The Red Moon Theatre Festival made its North Florida debut February 27 to March 1 2015, at the Ritz Theatre and Museum in downtown Jacksonville. This brand new festival, which hopes to grow into an annual event, was the collaboration of Jacksonville playwright Ian Maris and the Ritz Theatre.

            A full stage production of Thornton Wilder’s Pulitzer Prize winning ground breaking play, “Our Town”, was an excellent choice to launch this new adventure in theatre. Wilder also won a Pulitzer for his “The Skin of Our Teeth” (1942), and wrote the “The Matchmaker” in 1954. The latter was to be transformed into one of the most popular musicals of all time, “Hello Dolly”.

            I attended Friday morning performance staged for teenage students from five local schools. The play has been extremely popular in schools and universities, since it paints a unique picture of the fictional town of Grover’s Corners New Hampshire from l901 to l913. No one in the audience including yours truly, can remember small towns as they existed in the early l900s. I am sure it came as a shock to audience members, that there were no cell phones, television, no I Pads, or computers, and cars were just around the corner. A big date was going to the drug store for a soda or going to a local baseball game.

            Director Mairs’ casting was exceptional, and featured a number of actors he has directed in the many plays he has written and staged locally over the years.

            The play’s narrative was hosted by Stage Manager played by Robert Arleigh White, who appeared in Maris’s play “Summer Shorts” in 2009, and most recently was in 5 & Dime’s “Freud’s Last Session” as Dr Freud. White was excellent as the gregarious guide to the events of this small town.

            The Stage Manager introduces the audience to the town and its people and narrates all the scenes. He focuses on the households of Dr. and Mrs. Gibbs (Eugene Lindsey & Vandana Bhide) and Mr. and Mrs. Webb (Leonard Alterman & Harolyn Sharpe), who are neighbors and united when their off spring George (Stephen RuffinStephen Ruffin) and Emily are attracted to each other. Emily was played by Emily Auwaerter, who we saw in a featured role in Maris’ “The Learning Curve” at Theatre Jacksonville. George and Emily fall in love and get married and interact with different townspeople in their daily lives.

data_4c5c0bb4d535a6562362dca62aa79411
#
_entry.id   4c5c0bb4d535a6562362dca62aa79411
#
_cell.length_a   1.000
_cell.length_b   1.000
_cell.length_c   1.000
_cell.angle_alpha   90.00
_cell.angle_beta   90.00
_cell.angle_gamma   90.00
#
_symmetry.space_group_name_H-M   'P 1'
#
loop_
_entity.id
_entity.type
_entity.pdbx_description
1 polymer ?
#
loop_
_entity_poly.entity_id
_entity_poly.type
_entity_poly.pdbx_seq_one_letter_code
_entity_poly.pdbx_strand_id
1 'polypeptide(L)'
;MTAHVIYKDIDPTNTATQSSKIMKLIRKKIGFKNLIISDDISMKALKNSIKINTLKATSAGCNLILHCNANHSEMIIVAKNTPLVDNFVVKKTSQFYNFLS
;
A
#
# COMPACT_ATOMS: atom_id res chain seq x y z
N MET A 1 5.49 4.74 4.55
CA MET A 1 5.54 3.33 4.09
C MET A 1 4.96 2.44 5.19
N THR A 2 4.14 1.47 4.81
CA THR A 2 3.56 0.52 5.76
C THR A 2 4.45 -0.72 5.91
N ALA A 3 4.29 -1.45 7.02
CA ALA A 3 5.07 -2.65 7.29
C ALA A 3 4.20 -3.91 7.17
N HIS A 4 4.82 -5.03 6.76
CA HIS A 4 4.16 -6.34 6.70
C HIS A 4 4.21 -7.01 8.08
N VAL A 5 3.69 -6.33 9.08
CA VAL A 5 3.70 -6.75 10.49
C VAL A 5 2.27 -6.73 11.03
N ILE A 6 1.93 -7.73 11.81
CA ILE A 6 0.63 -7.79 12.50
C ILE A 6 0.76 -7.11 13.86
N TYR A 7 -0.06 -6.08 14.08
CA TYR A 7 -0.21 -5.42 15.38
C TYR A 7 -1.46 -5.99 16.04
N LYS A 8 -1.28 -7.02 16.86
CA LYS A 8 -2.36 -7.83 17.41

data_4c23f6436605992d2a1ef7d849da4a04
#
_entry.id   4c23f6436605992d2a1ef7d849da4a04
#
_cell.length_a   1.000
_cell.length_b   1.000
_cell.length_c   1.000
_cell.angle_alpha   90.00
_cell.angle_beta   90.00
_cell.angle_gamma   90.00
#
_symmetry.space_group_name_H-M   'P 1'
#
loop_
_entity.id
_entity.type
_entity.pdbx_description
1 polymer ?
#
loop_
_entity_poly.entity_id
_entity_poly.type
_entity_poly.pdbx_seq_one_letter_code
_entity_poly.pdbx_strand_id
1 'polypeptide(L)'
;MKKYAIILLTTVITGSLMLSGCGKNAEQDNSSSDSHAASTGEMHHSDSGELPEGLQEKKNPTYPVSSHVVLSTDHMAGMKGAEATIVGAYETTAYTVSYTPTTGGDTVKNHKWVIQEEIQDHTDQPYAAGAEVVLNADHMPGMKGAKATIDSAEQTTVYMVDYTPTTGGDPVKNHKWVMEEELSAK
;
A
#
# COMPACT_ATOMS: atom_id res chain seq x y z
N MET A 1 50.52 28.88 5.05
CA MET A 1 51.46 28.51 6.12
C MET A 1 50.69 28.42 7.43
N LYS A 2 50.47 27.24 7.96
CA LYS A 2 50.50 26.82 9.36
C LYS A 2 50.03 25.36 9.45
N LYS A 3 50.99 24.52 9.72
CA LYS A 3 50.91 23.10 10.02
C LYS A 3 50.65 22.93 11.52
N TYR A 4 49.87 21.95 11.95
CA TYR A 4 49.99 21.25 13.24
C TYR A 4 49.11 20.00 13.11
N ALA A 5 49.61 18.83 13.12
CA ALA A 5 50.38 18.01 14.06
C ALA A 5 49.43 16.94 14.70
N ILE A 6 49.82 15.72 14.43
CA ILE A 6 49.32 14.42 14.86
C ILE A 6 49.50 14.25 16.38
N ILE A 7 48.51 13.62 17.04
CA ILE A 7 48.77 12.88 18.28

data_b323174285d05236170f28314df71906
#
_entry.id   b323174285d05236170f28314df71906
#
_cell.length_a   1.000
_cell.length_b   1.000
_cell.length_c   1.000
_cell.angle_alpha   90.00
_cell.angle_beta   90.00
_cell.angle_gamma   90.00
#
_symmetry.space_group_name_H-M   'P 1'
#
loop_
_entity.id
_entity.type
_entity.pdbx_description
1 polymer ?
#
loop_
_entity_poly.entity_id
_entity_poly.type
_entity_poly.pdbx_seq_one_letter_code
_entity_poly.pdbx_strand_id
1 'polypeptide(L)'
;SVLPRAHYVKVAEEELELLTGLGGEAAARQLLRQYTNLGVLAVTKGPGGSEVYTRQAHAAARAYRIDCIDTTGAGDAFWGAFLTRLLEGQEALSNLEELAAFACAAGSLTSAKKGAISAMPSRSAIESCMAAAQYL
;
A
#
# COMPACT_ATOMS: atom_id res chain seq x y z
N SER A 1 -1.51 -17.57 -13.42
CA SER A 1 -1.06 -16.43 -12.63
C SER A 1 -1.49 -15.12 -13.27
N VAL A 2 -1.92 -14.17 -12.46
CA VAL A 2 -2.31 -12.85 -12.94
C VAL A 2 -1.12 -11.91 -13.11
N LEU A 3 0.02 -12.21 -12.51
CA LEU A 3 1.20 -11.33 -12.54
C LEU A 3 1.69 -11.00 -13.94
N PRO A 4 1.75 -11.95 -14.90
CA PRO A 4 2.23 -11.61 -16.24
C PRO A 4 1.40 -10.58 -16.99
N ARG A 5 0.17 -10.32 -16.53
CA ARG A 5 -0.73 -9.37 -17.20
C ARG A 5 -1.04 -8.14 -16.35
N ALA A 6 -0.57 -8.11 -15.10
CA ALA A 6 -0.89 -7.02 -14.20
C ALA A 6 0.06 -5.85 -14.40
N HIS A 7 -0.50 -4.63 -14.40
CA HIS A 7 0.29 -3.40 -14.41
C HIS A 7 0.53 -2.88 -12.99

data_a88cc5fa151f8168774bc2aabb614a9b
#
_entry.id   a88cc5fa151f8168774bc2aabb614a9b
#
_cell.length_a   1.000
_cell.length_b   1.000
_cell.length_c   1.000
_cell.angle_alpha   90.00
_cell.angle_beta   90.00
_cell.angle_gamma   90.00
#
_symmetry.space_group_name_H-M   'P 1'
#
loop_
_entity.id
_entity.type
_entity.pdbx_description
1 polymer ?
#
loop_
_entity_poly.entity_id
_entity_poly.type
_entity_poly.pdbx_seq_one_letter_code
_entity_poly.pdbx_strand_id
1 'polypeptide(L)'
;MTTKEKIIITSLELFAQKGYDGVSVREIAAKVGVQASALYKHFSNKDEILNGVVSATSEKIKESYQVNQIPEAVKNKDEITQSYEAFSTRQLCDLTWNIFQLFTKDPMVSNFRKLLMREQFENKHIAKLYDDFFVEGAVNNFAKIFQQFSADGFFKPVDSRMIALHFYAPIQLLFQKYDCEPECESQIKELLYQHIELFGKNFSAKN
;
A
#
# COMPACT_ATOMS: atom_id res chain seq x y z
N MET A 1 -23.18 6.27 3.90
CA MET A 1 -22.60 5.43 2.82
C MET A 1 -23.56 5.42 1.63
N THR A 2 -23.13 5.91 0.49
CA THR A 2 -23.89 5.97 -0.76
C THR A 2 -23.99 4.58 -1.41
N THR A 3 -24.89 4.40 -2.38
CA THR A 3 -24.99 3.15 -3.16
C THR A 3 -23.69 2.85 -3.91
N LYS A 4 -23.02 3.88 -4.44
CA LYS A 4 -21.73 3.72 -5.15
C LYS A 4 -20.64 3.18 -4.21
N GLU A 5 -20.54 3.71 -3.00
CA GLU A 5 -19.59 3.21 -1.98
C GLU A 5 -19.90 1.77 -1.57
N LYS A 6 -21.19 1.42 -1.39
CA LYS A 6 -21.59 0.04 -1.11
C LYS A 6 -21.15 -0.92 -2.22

Interesting characters abound in this story. There is the talkative Professor Willard (Brad Trowbridge), Howie the milkman (Chris Farrell who was also the behind the scenes Stage manager of this production), the hard drinking choir director Simon Stimson (Kevin Roberts) Constable Warren (Sam Brown), Rebecca Gibbs (Cassidy Spencer), Wally Gibbs (Gibson Grimm) Mrs. Soames (Suzi Vasquez), Sam Craig (Nick Kirby) and Joe Crowell (Connor Warmuth).

            In the first act, we meet the people, the second act is about love & marriage, and the third act is about death. The cycle of life. We see the beauties of small town America but they are people, and some die from disease or bodily faults and some commit suicide or die in war.

            It is a play that makes us as an audience draw parallels between our own lives and the lives of the residents of Grover’s Corners whether we want to or not. “ Our Town” looks at the human condition in a special way; the simple human truth, the exuberance and candor. Indeed, Our Town is a very revelatory show.

            As per the wishes of Mr. Wilder’s stage directions, there was no scenery or props except for tables, chairs and two ladders. The action of preparing food, eating, cutting the lawn etc was pantomimed. To keep costs down, Director Mairs had his cast in modern dress (many of the women made several changes of attire). There were various sound effects during the show, which added to the ambiance.

            The Ritz Theatre proved to a marvelous venue for this show. I sat in the very last row and the acoustics were excellent. I at first thought that the cast was miked they projected so well.

            Kudos to the outstanding direction and performances by all the cast members. As many times as I have seen this play, it remains haunting, sensitive and beautiful. I have seen productions at Theatre Jacksonville, Players by the Sea and Jacksonville University and “Our Town” remains in my mind one of the true classics of live theatre.

About Dick Kerekes & Leisla Sansom

The Dual Critics of EU Jacksonville have been reviewing plays together for the past nine years. Dick Kerekes has been a critic since 1980, starting with The First Coast Entertainer and continuing as the paper morphed into EU Jacksonville. Leisla Sansom wrote reviews from time to time in the early 80s, but was otherwise occupied in the business world. As a writing team, they have attended almost thirty Humana Festivals of New America Plays at Actors Theatre in Louisville, Kentucky, and many of the annual conferences sponsored by the American Theatre Critics Association, which are held in cities throughout the country. They have reviewed plays in Cincinnati, Chicago, Miami, Sarasota, Minneapolis, Orlando, New York, Philadelphia, Sarasota, San Francisco, Shepherdstown, and The Eugene O’Neill Center in Waterford, Massachusetts. They currently review about one hundred plays annually in the North Florida area theaters, which include community, college, university, and professional productions.